Nearing the home stretch it was time to install all the remaining pieces to the topside of the model. The expansion tank was fixed in place with superglue and the Spandau and Parabellum machine guns were also glued in place. The rollover bar was added and the exhaust stack, propeller, and propeller spinner were carefully installed with superglue.

I painted the exhaust stacks Testors Metallizer Burnt Iron and then applied a heavy wash of Rustall. The propeller was painted by using a base coat of dark yellow, and successive light dry brushing using a rake brush of TMM raw sienna, raw umber, burnt sienna, and burnt umber to replicate the wood grain. The rake brush does a fairly good job of replicating wood grain without resorting to decals, which are a pain on a small part like a prop.

Now it was time to provide the final touch, to prepare for the next fun job of rigging a WWI biplane! Truthfully, rigging an airplane is not difficult. It is time consuming and tedious. First you need a plan. You should have a rigging plan in place before you even start construction of the model so you can pre-drill holes and plan for obstruction problems. Study the instructions carefully and figure out where every rigging wire needs to go. Each kit will be different and will have a different plan.

I use .006 fishing line painted silver and use a 'through-hole' rigging method. I basically drill a hole with an 80 bit (the smallest, about .0135) all the way through the wing, both top wing and bottom at each of my rigging exit points. I try to minimize the number of exit points and run as many lines through them when possible. After securing one end to a partially drilled hole (not all the way through) with superglue, I then run the line out through the exit hole. I weight the end of the line with a pair of hemostats to pull tight by letting it hang down and apply a small drop of superglue to secure it. Let cure for about 30 seconds and then unhook the hemostats and proceed to the next wire. Repeat until done! After letting all of the rigging cure for at least an hour, I then take a brand new Exacto blade and trim flush with the wing surface. I then sand the exit hole flush and apply a spot of touch-up paint to cover. That's it, simple, cheap, and fast. I can rig a whole airplane in under an hour! Can't do that with wire!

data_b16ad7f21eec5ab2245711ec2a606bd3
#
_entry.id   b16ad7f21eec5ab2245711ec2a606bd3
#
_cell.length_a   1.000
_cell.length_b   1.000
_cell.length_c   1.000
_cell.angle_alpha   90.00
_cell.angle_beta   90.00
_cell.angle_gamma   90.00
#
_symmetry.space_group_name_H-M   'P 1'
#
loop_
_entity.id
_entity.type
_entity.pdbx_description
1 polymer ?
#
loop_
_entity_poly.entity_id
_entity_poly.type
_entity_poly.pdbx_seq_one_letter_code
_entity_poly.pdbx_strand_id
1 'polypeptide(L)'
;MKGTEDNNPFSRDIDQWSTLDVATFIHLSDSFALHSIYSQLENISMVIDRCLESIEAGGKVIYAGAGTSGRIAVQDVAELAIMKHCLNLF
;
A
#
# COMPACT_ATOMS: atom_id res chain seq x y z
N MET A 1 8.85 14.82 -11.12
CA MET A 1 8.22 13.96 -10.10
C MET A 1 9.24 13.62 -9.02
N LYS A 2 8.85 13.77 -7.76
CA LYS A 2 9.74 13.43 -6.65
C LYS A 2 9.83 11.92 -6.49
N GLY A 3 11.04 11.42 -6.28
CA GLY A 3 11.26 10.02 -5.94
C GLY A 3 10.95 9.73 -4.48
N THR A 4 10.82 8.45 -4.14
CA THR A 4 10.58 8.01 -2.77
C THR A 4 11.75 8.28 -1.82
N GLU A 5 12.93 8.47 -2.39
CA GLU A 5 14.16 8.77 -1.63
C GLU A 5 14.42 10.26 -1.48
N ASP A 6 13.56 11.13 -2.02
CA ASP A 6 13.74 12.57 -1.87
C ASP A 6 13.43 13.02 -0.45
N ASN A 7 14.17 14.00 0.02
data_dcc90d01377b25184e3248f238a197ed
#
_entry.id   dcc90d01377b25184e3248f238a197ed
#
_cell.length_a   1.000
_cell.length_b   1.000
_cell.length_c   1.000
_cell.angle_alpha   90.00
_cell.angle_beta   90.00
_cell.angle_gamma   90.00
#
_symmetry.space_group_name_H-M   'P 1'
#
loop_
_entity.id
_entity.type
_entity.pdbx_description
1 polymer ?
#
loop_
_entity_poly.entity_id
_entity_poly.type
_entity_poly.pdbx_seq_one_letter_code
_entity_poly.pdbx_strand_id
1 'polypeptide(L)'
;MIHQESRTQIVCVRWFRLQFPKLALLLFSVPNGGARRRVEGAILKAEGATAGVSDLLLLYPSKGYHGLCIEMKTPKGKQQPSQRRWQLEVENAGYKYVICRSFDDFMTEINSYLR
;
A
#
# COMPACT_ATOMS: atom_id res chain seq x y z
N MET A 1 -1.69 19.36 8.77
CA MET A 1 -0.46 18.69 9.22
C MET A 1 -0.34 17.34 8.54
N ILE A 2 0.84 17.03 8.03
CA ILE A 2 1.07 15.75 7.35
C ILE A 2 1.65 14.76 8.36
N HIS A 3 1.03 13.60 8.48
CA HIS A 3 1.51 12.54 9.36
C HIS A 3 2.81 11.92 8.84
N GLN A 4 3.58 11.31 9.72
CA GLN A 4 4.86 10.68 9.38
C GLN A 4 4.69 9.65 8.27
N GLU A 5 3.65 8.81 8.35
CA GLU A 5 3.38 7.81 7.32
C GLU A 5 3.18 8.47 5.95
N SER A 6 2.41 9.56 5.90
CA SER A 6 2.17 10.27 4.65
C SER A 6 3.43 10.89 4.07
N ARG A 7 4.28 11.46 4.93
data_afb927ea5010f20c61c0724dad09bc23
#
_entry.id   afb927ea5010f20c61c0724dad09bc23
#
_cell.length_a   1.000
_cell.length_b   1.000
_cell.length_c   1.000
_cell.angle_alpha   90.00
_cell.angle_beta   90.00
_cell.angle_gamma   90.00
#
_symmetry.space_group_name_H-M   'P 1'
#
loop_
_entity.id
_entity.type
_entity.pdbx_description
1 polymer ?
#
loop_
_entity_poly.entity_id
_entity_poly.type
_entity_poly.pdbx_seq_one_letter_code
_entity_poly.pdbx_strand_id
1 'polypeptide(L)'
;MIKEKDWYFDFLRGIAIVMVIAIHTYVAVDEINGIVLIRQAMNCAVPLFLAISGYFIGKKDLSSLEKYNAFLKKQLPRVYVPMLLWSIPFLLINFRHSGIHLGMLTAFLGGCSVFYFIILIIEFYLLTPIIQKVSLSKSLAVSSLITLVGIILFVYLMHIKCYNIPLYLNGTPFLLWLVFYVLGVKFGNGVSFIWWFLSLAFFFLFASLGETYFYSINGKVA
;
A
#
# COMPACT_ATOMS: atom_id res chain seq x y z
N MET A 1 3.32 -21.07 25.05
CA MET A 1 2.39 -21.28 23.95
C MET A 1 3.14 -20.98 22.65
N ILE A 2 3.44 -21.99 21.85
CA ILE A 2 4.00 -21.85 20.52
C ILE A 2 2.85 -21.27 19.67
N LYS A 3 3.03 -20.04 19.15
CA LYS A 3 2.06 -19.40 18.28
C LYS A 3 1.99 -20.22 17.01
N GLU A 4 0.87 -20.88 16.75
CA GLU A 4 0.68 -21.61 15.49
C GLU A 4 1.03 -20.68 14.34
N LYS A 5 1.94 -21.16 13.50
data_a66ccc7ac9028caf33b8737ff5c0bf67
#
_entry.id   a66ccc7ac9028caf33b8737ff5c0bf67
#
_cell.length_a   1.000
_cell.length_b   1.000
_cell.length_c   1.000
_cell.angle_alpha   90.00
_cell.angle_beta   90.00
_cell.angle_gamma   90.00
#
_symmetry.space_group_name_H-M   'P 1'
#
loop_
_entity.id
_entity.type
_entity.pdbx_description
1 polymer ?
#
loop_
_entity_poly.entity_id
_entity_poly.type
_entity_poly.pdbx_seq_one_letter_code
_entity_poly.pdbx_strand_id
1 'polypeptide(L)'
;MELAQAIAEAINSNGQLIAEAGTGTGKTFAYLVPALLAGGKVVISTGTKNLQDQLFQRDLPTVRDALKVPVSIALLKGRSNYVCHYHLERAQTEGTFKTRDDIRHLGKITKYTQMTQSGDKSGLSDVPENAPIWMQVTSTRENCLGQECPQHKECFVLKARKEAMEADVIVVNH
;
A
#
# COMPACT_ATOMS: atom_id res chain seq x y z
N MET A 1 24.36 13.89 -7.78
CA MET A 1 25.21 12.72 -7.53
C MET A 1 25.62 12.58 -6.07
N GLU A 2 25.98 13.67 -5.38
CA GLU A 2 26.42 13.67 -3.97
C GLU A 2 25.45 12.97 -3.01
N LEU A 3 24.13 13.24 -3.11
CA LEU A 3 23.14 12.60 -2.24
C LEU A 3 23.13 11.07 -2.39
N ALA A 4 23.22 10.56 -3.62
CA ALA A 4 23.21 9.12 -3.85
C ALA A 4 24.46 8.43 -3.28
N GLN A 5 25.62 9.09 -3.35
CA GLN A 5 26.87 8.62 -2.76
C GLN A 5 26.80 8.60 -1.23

Finally, the model is almost done. The last step is to airbrush the final clear coat. I used Polly S Satin Finish as it provides an appropriate not too glossy, not too dull surface that photographs well.


IMHO this is undoubtedly the best, out-of-the-box WWI model kit in 1/48 scale. I built this kit straight from the box and only added P/E seat belts for the pilot and observer seat; every thing else is provided in the kit. The detail provided in the kit is astounding, and it is also very accurate matching up quite well with the Datafile drawings with only a few nit-picky differences. This is a very suitable kit for a beginner or first time WWI modeler with the only significant difficulty being the lower wing and observer opening needing putty. Please go out and buy (and build) this kit as Eduard deserves nothing but praise for it; it is "simply the best". Eduard, please keep more kits like this coming in the future.


  • Grub Street, Under The Guns Of The German Aces

  • Albatros Productions LTD, Windsock Datafile #49, LFG Roland C.II